Oral rehydration therapy: Is anyone drinking?

Brenda J. Bender, Philip O. Ozuah, Ellen F. Crain

Research output: Contribution to journalArticle

21 Citations (Scopus)

Abstract

OBJECTIVES: To examine attitudes toward the use of oral rehydration therapy (ORT) by pediatric emergency medicine physicians before and after being given recent data that might affect their practice and to see if there is a difference in responses based upon year of graduation from medical school. METHODS: A national survey of all members of the American Academy of Pediatrics' Section on Emergency Medicine was conducted. Respondents were asked about their use of ORT for mild, moderate, and severe dehydration, and then presented with data refuting the concern for longer emergency department length of stay with ORT. Participants were then asked about their knowledge of, agreement with, and reaction to these data. Demographic information, such as board eligibility and year of graduation from medical school, was also obtained. The graduates were plotted on a distribution curve by year of graduation, and the group was split into thirds. RESULTS: The response rate was 59%. Before being presented with new data, earlier medical school graduates used ORT 86% for mild and 33% for moderate dehydration, whereas recent graduates used ORT 95% for mild dehydration and 55% for moderate dehydration. Overall, only 23% of physicians were familiar with the new data, but 80% agreed with the new data, and 83% would now incorporate ORT into their practice. Although the earliest graduates were as familiar with the new data as recent graduates (24% vs. 19%), they were less likely to agree with the new data (74% vs. 90%) and to incorporate ORT into practice (75% vs. 92%). CONCLUSIONS: When pediatric emergency medicine physicians are presented with data refuting the perceived barrier of prolonged time for the use of ORT, more practitioners reported that they would use ORT for mild to moderate dehydration. However, a substantial number, especially those who graduated medical school earliest, would maintain their current practice. Additional barriers need to be explored.

Original languageEnglish (US)
Pages (from-to)624-626
Number of pages3
JournalPediatric Emergency Care
Volume23
Issue number9
DOIs
StatePublished - Sep 2007

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Fluid Therapy
Drinking
Dehydration
Medical Schools
Physicians
Emergency Medicine
Hospital Emergency Service
Length of Stay
Demography
Pediatrics

Keywords

  • Attitude
  • Dehydration
  • Oral rehydration

ASJC Scopus subject areas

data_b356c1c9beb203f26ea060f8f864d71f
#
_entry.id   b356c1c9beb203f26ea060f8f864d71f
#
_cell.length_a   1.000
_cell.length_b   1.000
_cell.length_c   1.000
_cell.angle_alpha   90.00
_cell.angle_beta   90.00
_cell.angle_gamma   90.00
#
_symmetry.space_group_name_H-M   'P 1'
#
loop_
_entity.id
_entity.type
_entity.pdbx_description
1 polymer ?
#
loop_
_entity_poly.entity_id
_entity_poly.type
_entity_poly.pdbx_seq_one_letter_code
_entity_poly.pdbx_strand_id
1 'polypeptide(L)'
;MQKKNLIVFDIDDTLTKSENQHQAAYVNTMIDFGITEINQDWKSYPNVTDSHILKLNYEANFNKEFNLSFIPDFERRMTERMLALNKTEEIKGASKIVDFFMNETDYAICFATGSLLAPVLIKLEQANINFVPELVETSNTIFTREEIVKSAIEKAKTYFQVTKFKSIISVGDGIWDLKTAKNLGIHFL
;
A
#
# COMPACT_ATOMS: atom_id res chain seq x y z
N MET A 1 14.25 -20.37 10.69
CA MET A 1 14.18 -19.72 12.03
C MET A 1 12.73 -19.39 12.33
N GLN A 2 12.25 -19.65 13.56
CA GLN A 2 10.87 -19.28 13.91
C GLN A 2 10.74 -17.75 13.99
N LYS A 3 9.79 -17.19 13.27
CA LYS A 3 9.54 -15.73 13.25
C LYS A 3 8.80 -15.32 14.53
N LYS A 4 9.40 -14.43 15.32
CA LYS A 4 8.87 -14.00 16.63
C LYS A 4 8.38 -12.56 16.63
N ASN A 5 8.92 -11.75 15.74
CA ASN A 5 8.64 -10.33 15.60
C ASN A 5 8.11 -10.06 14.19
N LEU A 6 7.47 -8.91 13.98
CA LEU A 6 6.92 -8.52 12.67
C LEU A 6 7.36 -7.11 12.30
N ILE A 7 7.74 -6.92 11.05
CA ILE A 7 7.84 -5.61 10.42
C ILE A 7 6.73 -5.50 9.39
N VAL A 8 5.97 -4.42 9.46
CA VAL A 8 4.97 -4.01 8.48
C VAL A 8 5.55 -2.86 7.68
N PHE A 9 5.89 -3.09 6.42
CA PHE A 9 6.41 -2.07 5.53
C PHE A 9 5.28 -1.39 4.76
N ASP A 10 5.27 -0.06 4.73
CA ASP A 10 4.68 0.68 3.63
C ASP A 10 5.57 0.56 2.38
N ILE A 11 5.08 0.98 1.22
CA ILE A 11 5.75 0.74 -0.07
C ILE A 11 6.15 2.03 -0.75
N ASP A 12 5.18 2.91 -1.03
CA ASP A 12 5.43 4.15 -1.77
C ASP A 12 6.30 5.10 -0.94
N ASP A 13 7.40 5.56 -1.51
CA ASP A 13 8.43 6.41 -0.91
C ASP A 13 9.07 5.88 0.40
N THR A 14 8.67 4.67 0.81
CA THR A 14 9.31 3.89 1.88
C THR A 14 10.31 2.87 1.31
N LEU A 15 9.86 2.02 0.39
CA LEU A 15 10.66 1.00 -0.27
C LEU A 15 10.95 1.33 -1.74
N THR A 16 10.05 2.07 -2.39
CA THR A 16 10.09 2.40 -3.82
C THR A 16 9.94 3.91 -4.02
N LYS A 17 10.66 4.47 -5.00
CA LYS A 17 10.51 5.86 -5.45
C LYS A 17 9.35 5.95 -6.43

• Pediatrics, Perinatology, and Child Health
  • Nursing(all)
  • Emergency Medicine

Cite this

Oral rehydration therapy : Is anyone drinking? / Bender, Brenda J.; Ozuah, Philip O.; Crain, Ellen F.

In: Pediatric Emergency Care, Vol. 23, No. 9, 09.2007, p. 624-626.

Research output: Contribution to journalArticle

Bender, Brenda J. ; Ozuah, Philip O. ; Crain, Ellen F. / Oral rehydration therapy : Is anyone drinking?. In: Pediatric Emergency Care. 2007 ; Vol. 23, No. 9. pp. 624-626.
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abstract = "OBJECTIVES: To examine attitudes toward the use of oral rehydration therapy (ORT) by pediatric emergency medicine physicians before and after being given recent data that might affect their practice and to see if there is a difference in responses based upon year of graduation from medical school. METHODS: A national survey of all members of the American Academy of Pediatrics' Section on Emergency Medicine was conducted. Respondents were asked about their use of ORT for mild, moderate, and severe dehydration, and then presented with data refuting the concern for longer emergency department length of stay with ORT. Participants were then asked about their knowledge of, agreement with, and reaction to these data. Demographic information, such as board eligibility and year of graduation from medical school, was also obtained. The graduates were plotted on a distribution curve by year of graduation, and the group was split into thirds. RESULTS: The response rate was 59{\%}. Before being presented with new data, earlier medical school graduates used ORT 86{\%} for mild and 33{\%} for moderate dehydration, whereas recent graduates used ORT 95{\%} for mild dehydration and 55{\%} for moderate dehydration. Overall, only 23{\%} of physicians were familiar with the new data, but 80{\%} agreed with the new data, and 83{\%} would now incorporate ORT into their practice. Although the earliest graduates were as familiar with the new data as recent graduates (24{\%} vs. 19{\%}), they were less likely to agree with the new data (74{\%} vs. 90{\%}) and to incorporate ORT into practice (75{\%} vs. 92{\%}). CONCLUSIONS: When pediatric emergency medicine physicians are presented with data refuting the perceived barrier of prolonged time for the use of ORT, more practitioners reported that they would use ORT for mild to moderate dehydration. However, a substantial number, especially those who graduated medical school earliest, would maintain their current practice. Additional barriers need to be explored.",
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